Lego 2K Drive review: Put the pedal to the metal and enjoy the ride
Forget what you know about Lego games. With a new partner, 2K Games, the toy brick brand is taking a break from blockbuster movie and comic-book tie-ins to explore a different style of action.
Think of a free-roaming racer such as Need for Speed or Forza Horizon, where you can head out and explore miles of open road, taking on the competition in high-octane races or tackling challenges that will push your driving skills to their limits. Only here it’s all rendered in glorious, glossy plastic with bright blue skies and shimmering water, while you’re as likely to spend your time smashing through mobs of alien invaders as racking up fast times between two speed traps. In this game, crashing through the scenery isn’t a sign of bad driving — sending bricks flying is all part of the thrill.
The setting is beautiful Bricklandia, where everything and everyone is made of Lego and the locals are motorsports-mad. In the central story mode, you’re the fastest rookie racer on the block — just the plastic person to team up with racing legend, Chuck Racington, and take on the notorious no-good champion, Shadow Z.
Before you can beat him, though, you’ll have to level up through races and the frequently bizarre challenges. These might see you rounding up stray rockets, or rescuing townsfolk from robot cowboys on a Westworld-style rampage. Everywhere you go there are time trials to speed through and collectibles to grab — and you might even sneak in a quick game of four-wheeled golf. Earn enough experience points and you’re ready for the next big race against a rival. Win, and you unlock new areas and events — not to mention another cool car to add to your line-up.
You’re not just racing on the tarmac, either. Head off-road and your car transforms into a quad-bike. Hot the water and it turns into a powerboat. This makes it even more fun to get around the game’s four distinctive zones, and keeps things even more frantic and varied in the major races. The imaginative courses are packed full of weird Lego perils and spectacular set-piece moments, with the mayhem amped up by a nice line in Mario Kart-style power ups.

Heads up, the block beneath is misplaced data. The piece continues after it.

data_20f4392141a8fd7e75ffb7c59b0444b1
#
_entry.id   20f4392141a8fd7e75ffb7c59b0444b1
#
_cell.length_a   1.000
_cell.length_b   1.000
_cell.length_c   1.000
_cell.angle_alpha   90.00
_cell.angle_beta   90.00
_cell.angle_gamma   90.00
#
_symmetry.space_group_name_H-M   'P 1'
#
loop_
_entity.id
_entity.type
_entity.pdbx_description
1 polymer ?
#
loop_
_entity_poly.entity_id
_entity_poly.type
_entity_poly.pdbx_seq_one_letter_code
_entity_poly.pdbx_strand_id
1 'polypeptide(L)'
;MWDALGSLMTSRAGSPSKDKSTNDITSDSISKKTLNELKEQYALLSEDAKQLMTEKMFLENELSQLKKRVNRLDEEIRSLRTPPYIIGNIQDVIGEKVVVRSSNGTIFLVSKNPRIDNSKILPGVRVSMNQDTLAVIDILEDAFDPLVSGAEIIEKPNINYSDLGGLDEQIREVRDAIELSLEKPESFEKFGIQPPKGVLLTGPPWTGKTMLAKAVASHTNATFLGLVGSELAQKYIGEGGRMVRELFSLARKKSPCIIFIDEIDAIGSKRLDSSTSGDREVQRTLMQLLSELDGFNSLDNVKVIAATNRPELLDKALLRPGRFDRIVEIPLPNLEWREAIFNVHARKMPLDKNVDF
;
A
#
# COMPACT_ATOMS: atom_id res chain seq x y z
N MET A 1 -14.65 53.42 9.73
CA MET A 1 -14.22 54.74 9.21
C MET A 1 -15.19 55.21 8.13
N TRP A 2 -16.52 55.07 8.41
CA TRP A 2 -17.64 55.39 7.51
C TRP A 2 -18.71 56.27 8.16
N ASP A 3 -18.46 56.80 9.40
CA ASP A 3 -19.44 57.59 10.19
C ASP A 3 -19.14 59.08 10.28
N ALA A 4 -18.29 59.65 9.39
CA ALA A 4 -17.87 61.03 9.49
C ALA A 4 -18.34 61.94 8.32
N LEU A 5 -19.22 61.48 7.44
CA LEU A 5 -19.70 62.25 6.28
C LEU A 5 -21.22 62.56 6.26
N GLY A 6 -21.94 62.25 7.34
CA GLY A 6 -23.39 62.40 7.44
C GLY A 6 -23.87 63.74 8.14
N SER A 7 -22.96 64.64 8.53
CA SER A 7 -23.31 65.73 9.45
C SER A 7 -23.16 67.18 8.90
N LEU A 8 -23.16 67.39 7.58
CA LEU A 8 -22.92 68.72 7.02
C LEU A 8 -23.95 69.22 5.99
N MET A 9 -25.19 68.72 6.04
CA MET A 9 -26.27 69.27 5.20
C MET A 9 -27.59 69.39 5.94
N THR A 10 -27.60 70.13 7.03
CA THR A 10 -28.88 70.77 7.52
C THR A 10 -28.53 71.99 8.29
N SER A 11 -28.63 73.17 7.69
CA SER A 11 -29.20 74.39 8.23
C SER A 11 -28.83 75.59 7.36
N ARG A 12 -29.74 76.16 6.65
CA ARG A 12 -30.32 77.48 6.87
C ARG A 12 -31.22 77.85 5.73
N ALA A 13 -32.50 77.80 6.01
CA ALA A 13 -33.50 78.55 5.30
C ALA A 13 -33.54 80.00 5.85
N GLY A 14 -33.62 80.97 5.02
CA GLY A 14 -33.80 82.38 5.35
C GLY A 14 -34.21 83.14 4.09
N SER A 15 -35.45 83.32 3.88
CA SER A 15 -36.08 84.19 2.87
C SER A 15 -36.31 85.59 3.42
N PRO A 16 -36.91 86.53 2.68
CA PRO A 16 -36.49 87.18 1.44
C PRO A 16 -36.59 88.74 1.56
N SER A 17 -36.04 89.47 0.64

To keep winning, you’ll need to keep switching out the vehicles in your loadout, working out which will help you navigate twisting tracks and tumbleweed, and which will help you smash through hostile aliens or robots. You can also equip perks to boost that boost your vehicles’ damage resistance or acceleration, or swap the performance stats of one ride with another to make a quad bike that handles like a supercar.
This might break the laws of physics, but who cares in a Lego world? As with any good racer, you can really feel the difference between the lightweight, high-acceleration sports cars and the chunky muscle cars with their ludicrous top speeds.
And though you can win cars or buy them, you can also build them brick-by-brick. You can work by following the instructions or by just building the bonkers custom vehicles of your dreams. This bit can get very complicated, and the in-game tutorials don’t do a great job of explaining how it all works. However, there’s a lot of potential here for would-be Lego engineers.
What’s less welcome is the intrusion of the dreaded microtransactions, tempting you to buy in-game currency with real-world cash if you want to get the coolest motors and driver costumes.
The story is no epic, but the fun isn’t over once it ends. You can while away hours ticking off spare events or trying to collect all the collectibles and cars, or why not roam around Bricklandia and take on challenges with friends online? If you prefer a straight competition a la Mario Kart, the Cup Series and Race modes have you covered. The only real disappointment is that your split screen options are for two players only, where Nintendo’s classic always handles four.
Nobody’s going to claim that Lego 2K Drive is an original masterpiece. It’s basically a mash-up of the Lego series with Forza Horizon, Need for Speed and Mario Kart, with a few events that riff on Nintendo’s stunt-flying cult hit, Pilotwings. Yet this crazy family racer thrives on its energy and raw enthusiasm, with a world that’s alive with silly characters and weird Lego critters, where you never know what’s around the next corner. While it might not have the hare-brained genius of the greatest Lego hits, it goes full throttle in pursuit of fun.